POTW 20091022

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Problem Statement

In place c-string reversal
Question posed by: Jacob Torrey
Source: AIS Interview Question
Date Posed: 2009-10-22
First Answered By: Sam Payson


It is your first day of work at Acme Corp, the world-renowned widget company. You have been hired as a software developer in their widgetOS department. Your first task is to implement a function to reverse a C-string in place, however, widgetOS is known for being about as frugal with memory as a good Vermonter is with maple syrup. Below is the skeleton of your function:

void reverse(char * string);

The input string will be a C-string (meaning it is an array characters ending with a '\0' character) and will contain only alphabetic, numeric, and whitespace characters ([a-z][A-Z][0-9]\s\t\r\n).

You must use as little memory as possible (run-time is your secondary concern) and keep in mind of memory usage of any other functions that you call.

Submission and Grading

There will be two winners: the first person to submit a correct answer, and the "best" answer as determined by the problem poser.

You should submit the function, a main function showing it working, a makefile or the compiler arguments to compile your code, and a short write-up describing the memory usage of your function. You should use C or C++. Please submit your solution by emailing it to the problem poser.

Requests for Clarification

Please make all requests for clarification here in the form of:

Q: Question

Submissions

Sam Payson

  • Submitted: 10/23/09 0316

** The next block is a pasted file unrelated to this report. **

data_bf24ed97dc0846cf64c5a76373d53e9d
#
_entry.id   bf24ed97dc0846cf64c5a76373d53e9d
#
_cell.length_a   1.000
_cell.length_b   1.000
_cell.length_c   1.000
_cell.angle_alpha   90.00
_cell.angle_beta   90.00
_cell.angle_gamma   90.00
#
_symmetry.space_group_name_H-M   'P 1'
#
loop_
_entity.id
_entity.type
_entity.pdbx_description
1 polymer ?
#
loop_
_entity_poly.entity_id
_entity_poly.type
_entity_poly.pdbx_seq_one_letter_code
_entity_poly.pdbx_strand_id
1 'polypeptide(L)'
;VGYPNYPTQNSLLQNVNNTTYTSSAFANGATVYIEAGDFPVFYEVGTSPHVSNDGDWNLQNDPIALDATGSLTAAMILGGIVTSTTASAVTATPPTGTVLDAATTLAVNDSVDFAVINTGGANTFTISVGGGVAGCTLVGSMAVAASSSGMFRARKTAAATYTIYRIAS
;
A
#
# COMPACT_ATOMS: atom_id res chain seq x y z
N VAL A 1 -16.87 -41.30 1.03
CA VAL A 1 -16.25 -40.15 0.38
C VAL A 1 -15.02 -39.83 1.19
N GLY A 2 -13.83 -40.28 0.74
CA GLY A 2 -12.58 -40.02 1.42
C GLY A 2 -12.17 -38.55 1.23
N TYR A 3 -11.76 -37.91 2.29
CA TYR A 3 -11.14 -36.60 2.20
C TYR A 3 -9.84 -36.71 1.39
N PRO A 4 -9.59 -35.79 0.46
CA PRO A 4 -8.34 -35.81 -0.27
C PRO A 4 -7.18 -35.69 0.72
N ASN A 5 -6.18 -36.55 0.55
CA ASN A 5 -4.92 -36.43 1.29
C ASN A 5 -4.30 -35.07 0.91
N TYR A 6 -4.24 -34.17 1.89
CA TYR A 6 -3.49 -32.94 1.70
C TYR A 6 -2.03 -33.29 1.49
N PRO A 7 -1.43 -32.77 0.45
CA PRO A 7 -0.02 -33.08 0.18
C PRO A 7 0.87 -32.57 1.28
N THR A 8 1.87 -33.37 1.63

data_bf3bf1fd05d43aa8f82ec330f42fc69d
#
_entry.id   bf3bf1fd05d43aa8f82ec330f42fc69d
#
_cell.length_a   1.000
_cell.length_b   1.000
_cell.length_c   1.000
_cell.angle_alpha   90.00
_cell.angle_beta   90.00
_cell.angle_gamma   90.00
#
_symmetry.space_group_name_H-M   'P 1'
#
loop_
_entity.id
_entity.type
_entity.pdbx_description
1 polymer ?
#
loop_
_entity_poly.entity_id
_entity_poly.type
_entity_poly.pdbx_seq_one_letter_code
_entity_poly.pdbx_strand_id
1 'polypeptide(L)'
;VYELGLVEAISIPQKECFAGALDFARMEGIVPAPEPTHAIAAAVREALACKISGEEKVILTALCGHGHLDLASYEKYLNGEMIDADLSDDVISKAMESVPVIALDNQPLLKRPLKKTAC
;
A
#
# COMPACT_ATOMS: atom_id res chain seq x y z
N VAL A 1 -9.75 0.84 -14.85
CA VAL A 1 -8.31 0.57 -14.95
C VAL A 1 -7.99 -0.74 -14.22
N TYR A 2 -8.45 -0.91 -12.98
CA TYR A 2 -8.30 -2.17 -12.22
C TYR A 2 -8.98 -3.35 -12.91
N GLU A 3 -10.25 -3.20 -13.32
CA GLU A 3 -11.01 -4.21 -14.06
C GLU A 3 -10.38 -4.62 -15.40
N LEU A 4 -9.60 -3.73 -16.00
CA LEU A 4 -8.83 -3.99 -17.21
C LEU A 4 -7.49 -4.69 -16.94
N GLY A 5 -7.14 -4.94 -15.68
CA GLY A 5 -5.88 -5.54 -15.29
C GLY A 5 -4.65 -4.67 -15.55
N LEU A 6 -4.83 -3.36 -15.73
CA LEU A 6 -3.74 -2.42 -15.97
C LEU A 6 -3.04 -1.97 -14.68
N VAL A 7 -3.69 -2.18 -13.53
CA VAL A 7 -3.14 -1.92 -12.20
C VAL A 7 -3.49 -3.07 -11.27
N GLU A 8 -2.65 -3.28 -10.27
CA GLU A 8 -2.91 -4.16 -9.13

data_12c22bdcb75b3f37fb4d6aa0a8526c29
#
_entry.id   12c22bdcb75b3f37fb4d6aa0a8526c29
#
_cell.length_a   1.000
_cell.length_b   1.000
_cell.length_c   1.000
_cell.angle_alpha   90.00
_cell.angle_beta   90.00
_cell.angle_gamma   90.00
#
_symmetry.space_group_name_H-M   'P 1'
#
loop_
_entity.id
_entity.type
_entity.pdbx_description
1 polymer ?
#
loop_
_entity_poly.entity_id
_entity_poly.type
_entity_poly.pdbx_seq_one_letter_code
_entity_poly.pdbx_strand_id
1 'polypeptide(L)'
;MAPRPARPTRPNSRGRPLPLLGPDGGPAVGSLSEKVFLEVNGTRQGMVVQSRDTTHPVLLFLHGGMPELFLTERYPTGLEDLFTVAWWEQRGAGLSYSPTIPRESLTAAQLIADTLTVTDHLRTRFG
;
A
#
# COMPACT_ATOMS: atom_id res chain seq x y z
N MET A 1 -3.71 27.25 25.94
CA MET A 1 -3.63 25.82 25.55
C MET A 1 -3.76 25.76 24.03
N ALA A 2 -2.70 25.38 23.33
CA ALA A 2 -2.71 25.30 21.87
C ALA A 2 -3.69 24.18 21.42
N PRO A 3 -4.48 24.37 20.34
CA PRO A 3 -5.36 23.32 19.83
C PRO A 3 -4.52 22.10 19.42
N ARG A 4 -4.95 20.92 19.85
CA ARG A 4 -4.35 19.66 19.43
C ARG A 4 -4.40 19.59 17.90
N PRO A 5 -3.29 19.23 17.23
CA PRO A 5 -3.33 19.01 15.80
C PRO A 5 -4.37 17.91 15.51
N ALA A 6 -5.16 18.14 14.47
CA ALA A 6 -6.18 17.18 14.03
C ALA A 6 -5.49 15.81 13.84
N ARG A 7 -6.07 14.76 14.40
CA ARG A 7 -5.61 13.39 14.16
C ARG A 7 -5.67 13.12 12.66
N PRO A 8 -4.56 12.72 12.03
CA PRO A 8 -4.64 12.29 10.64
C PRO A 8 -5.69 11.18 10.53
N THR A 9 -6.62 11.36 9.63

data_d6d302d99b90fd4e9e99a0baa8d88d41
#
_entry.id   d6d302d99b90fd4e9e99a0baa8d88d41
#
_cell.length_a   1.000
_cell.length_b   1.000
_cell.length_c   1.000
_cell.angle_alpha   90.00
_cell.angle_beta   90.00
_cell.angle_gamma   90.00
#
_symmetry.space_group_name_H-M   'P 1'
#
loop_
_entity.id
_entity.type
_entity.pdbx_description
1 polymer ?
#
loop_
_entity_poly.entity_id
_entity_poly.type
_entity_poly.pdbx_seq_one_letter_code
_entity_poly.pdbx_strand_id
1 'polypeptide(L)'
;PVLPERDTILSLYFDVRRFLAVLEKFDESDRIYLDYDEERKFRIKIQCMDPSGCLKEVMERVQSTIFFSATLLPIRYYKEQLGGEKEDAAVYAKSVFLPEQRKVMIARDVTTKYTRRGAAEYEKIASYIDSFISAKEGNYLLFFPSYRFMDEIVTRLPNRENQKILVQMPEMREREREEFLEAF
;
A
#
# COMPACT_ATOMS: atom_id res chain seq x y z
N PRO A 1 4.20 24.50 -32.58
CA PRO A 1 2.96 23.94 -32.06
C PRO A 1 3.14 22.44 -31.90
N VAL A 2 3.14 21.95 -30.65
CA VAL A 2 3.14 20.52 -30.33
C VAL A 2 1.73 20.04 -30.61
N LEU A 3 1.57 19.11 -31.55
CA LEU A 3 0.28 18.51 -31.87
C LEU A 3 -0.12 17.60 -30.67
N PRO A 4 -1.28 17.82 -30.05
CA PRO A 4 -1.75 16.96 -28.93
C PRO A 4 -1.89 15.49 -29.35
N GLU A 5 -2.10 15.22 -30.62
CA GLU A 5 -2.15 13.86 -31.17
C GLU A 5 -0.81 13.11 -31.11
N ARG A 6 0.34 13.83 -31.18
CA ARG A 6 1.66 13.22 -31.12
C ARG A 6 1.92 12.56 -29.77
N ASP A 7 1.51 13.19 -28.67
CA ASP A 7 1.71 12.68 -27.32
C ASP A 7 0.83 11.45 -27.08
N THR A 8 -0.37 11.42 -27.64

• Works: Yes
  • Compile with: gcc -Wall problem.c -o reverse
  • Writeup: This program uses 4 bytes of memory (on a system with 32-bit pointers) in

addition to the memory used by the string itself.

  • Code:
#include <stdio.h>

void reverse(char * string)
{
	char * p = string;
	while (*p != 0x0)
		++p;
	--p;
	while (p != string && p > string)
	{
		*string ^= *p;
		*p ^= *string;
		*string ^= *p;
		--p;
		++string;
	}
}

int main(int argc, char * argv[])
{
	if (argc != 2)
	{
		printf("usage: reverse [string]\n");
		return 1;
	}
	reverse(argv[1]);
	printf("%s\n", argv[1]);
	return 0;
}

Tim Kopp

  • Submitted: 10/23/09 0316
  • Works: Yes
  • Compile with: gcc -Wall problem.c -o reverse
  • Writeup: This program uses 4 bytes of memory (on a system with 32-bit pointers) in

addition to the memory used by the string itself.

  • Code:
/*
 * Filename: potw20091022.cpp
 * Author: Tim Kopp
 * Description: Reverse a c-string, memory use trumps runtime.
 * Last Modified: 10/29/2009
 */

#include <iostream>
#include <cstring>
using namespace std;

void reverse(char * string);

int main()
{
  const char* tmp = "Hello COSI!";
  char* string = new char[11];
  strcpy(string,tmp);


  cout << "String: " << string << endl;
  reverse(string);
  cout << "Reversed: " << string << endl;
  return 0;
}

void reverse(char * string)
{
  char * pf;
  pf = string;
  char * pb;
  pb = string;
  char tmp;
  int count=-1;

  while(*pf != '\0')
    {
      pf++;
      count++;
    }
  pf--;

  for(int i=0; i < count/2+1; ++i)
    {
      tmp = *pb;
      *pb=*pf;
      *pf=tmp;
      pf--;
      pb++;
    }
  return;
}